I had the privilege yesterday to be on the Bellator Christi podcast with Brian Chilton discussing the contrast between the view of the Gospels supported by undesigned coincidences and that of the "literary device" theorists.
The link to the podcast is here. It was great fun being on the show and bringing these various strands together. These really are very different views of what kind of documents the Gospels are. I say this not because I start from an unargued assumption that the Gospels are artless, historical reportage but rather because this is what I find the Gospels to be upon investigation. Undesigned coincidences are just one portion of that argument. Brian was an excellent host, and we had a great conversation.
The podcast is a good introduction generally to undesigned coincidences, and the first good-sized segment of the show is devoted to that positive argument.
Brian introduced the discussion by mentioning the fact that the apologetics community is divided concerning the merit of the literary device theories. Brian mentioned that Tim Stratton has recently hosted a series of conversations with Michael Licona about his (Dr. Licona's) views and suggested that listeners give both sides a hearing.
Naturally, this doesn't mean that I was giving a point-by-point response to what Dr. Licona said in those interviews. For my detailed response to Dr. Licona's actual views, which he has not rebutted or confronted, please see the wrap-up post here of my series and browse from there to posts as your interest and time allow.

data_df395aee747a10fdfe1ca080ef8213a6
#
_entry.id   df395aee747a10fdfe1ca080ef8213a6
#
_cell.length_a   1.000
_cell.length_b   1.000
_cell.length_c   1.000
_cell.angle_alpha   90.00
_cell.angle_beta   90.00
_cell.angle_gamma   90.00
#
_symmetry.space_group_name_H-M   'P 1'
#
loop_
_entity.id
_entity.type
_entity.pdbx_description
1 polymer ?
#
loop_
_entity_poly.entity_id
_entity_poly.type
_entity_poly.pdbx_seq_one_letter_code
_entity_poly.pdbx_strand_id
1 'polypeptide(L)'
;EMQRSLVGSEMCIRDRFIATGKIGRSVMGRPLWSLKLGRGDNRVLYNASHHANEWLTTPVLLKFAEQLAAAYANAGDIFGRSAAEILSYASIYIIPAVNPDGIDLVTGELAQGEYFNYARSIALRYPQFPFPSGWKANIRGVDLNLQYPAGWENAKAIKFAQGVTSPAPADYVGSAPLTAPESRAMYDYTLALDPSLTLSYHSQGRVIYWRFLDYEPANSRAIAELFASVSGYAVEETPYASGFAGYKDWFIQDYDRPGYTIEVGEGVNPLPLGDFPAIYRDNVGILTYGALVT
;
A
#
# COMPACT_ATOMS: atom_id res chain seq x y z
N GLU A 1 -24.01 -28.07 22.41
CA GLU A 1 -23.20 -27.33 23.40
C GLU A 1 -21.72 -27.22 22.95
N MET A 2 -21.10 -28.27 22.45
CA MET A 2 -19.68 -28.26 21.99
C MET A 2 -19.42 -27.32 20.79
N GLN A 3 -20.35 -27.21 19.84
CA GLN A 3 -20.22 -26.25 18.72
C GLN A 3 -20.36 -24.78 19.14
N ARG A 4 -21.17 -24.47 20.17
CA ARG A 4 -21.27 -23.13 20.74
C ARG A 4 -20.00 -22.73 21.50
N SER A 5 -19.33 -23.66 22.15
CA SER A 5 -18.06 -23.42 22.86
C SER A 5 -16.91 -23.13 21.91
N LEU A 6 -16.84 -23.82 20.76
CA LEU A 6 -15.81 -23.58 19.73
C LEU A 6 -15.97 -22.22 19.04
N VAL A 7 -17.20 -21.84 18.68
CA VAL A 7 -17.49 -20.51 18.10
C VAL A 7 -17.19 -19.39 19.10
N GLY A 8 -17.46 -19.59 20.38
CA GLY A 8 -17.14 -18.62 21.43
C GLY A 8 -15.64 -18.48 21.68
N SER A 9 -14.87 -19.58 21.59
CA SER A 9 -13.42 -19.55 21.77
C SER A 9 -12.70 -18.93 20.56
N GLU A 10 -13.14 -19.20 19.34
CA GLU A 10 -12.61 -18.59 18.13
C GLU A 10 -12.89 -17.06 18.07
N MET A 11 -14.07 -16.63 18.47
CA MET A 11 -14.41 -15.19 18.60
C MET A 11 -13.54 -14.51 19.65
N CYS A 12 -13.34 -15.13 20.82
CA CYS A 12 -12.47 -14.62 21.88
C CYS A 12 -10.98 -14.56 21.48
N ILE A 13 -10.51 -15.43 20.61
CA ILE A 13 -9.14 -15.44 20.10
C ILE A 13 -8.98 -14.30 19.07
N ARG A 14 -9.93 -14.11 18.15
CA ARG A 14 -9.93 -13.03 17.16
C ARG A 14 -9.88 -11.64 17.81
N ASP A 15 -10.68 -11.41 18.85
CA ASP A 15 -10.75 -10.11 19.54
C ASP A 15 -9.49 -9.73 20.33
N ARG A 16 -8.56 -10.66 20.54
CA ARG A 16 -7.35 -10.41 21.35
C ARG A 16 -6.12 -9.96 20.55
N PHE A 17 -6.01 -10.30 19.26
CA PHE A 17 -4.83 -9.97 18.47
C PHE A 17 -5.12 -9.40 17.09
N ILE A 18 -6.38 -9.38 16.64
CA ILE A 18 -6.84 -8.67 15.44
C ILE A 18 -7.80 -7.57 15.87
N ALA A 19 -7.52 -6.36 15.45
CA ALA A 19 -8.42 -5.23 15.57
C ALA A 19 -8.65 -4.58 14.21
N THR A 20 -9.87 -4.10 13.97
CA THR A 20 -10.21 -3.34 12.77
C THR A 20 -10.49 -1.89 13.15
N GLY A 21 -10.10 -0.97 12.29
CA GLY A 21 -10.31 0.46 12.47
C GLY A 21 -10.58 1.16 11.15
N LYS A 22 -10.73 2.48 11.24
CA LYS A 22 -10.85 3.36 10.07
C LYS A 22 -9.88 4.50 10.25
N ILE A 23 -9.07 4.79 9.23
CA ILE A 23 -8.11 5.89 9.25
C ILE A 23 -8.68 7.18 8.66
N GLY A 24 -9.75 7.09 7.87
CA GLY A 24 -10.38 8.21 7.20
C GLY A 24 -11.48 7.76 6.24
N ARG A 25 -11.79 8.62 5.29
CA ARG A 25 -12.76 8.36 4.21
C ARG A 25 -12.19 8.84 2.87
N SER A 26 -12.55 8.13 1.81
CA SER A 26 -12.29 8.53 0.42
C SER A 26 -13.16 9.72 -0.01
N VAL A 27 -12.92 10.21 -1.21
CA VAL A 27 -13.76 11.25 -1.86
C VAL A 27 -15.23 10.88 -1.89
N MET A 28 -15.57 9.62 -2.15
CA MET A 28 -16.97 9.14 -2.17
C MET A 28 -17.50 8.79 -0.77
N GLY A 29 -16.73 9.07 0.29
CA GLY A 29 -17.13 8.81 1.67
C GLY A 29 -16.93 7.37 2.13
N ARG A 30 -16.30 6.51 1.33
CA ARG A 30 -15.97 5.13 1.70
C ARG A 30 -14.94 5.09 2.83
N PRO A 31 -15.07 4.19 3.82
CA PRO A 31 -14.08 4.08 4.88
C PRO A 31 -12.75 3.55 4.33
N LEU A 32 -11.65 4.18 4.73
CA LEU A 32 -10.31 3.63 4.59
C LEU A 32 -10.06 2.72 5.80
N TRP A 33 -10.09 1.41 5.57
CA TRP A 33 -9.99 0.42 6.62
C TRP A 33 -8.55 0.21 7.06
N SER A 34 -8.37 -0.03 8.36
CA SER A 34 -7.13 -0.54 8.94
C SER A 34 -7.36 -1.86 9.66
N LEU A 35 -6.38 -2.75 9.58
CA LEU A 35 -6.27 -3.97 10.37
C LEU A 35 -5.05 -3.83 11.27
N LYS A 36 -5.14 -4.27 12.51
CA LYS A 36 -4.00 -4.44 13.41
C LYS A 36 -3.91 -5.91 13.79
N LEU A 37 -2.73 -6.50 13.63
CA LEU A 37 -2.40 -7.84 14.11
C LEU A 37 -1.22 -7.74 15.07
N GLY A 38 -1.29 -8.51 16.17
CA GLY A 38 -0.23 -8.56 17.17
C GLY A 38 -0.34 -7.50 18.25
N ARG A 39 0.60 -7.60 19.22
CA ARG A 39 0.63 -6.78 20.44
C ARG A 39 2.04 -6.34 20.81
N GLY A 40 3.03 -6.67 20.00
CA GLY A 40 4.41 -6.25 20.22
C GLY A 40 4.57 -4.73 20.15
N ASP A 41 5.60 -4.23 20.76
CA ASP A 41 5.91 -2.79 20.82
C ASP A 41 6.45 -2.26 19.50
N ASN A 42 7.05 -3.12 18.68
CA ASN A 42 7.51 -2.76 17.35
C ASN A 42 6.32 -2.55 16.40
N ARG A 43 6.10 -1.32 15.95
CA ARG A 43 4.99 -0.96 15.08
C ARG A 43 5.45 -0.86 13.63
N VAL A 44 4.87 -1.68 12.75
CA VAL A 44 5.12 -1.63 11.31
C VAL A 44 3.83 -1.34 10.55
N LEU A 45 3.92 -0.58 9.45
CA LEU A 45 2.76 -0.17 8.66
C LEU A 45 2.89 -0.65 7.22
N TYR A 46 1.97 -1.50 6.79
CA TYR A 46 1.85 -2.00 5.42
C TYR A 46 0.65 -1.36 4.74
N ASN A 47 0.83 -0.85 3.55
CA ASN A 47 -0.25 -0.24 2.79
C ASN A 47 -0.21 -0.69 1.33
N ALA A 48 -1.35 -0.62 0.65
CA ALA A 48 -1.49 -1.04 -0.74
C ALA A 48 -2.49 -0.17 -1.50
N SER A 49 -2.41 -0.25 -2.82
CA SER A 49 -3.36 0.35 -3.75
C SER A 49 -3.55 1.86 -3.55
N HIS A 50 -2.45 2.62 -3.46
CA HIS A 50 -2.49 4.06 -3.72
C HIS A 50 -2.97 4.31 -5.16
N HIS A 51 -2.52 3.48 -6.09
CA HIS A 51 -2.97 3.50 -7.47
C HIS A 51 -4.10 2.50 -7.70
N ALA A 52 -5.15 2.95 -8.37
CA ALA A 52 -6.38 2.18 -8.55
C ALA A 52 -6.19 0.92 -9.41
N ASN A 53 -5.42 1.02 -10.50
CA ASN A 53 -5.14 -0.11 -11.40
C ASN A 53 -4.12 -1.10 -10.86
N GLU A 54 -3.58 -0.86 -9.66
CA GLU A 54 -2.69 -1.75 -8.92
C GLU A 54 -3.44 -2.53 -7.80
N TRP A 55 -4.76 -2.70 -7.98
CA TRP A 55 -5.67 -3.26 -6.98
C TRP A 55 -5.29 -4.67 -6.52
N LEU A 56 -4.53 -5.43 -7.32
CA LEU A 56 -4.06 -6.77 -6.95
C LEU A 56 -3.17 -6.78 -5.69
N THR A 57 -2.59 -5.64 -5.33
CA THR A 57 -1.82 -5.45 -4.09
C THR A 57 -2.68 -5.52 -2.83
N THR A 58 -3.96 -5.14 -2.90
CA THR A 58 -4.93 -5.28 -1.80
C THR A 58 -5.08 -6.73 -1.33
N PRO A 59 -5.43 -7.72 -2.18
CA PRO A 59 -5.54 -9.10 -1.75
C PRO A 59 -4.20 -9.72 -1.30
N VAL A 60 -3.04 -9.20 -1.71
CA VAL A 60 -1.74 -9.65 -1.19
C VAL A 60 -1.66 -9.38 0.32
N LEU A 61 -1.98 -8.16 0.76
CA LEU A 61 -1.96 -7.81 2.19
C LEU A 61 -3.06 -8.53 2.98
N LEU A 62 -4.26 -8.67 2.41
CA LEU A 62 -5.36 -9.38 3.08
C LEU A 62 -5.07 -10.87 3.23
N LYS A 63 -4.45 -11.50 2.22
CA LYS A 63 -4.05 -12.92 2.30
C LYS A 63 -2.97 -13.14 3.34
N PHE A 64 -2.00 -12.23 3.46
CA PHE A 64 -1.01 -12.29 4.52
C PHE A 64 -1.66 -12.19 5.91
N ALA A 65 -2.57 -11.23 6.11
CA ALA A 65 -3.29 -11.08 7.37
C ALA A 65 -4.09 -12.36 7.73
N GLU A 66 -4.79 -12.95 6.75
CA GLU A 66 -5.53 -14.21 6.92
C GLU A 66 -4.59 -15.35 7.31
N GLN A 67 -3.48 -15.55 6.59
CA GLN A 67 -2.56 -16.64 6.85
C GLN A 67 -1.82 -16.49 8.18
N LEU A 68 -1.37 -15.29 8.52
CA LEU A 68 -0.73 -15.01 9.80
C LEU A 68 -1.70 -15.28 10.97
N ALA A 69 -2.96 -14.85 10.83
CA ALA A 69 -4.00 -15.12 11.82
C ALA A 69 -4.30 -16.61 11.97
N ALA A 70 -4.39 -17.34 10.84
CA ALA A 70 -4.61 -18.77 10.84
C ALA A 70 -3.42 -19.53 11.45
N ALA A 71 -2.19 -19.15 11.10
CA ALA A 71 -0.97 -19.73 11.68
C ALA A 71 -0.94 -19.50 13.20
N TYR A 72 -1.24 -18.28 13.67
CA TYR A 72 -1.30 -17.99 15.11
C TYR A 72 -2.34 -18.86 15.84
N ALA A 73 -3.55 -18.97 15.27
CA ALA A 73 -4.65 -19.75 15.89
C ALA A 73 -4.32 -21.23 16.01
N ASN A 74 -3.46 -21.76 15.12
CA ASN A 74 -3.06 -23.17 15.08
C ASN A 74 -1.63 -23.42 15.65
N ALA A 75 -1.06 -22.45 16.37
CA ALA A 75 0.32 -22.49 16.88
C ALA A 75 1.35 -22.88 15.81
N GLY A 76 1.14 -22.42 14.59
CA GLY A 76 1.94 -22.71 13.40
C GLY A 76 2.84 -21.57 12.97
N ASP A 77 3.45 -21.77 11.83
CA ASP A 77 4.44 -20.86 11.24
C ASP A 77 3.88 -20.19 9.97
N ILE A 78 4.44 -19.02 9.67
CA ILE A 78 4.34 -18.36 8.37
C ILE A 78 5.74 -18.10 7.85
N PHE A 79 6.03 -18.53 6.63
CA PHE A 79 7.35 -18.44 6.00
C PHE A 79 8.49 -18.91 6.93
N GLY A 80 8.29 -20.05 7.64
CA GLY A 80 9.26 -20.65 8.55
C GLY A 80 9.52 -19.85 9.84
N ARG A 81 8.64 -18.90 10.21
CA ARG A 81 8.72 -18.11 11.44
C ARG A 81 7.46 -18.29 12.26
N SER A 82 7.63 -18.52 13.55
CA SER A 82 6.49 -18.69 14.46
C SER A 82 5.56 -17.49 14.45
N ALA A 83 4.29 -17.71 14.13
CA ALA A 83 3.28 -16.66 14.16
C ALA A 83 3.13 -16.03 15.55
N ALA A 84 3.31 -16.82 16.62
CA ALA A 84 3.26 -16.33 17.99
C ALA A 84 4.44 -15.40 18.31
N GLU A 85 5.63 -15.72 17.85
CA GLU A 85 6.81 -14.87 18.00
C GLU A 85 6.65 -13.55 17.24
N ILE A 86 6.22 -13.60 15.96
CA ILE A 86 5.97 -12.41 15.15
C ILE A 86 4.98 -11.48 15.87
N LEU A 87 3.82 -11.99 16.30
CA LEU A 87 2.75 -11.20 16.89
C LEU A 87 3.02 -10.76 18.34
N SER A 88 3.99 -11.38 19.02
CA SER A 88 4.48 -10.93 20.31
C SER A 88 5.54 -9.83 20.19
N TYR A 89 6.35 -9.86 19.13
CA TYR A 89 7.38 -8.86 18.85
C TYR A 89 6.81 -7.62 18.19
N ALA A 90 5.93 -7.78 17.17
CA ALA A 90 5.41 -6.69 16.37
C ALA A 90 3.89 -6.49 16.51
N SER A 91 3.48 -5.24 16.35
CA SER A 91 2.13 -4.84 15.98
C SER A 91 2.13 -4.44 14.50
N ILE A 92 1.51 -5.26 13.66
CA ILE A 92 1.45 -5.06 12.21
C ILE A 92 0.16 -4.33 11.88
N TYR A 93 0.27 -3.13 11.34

One point that I did want to reply to, though, is a completely incorrect characterization that Dr. Licona has made of the views that I (and Esteemed Husband, see here) are criticizing--those of himself, Craig Evans, and Dan Wallace, for example. At minute 23 and following here, in one of the interviews with Tim Stratton, Dr. Licona states that none of these evangelical scholars "who have become targets" (as he puts it) are saying that Jesus did not say the things reported in the Gospels but rather only suggesting that Jesus may not have used those words. They are, he says, saying that some of the reports in the Gospels might be a "loose paraphrase."
This is just false, and even a quick look at my wrap-up post will give examples to the contrary. I do reply in part to that point in this interview with Rev. Chilton. Please listen to the entire podcast, but that portion begins at about minute 31 in the podcast, here. I would like to add here to what I said in the podcast that these examples are also not even "loose paraphrases." Jesus' saying, "I thirst" is not even a "loose paraphrase" of "My God, why have you forsaken me." And so forth.
Read the rest, cross-posted, at W4.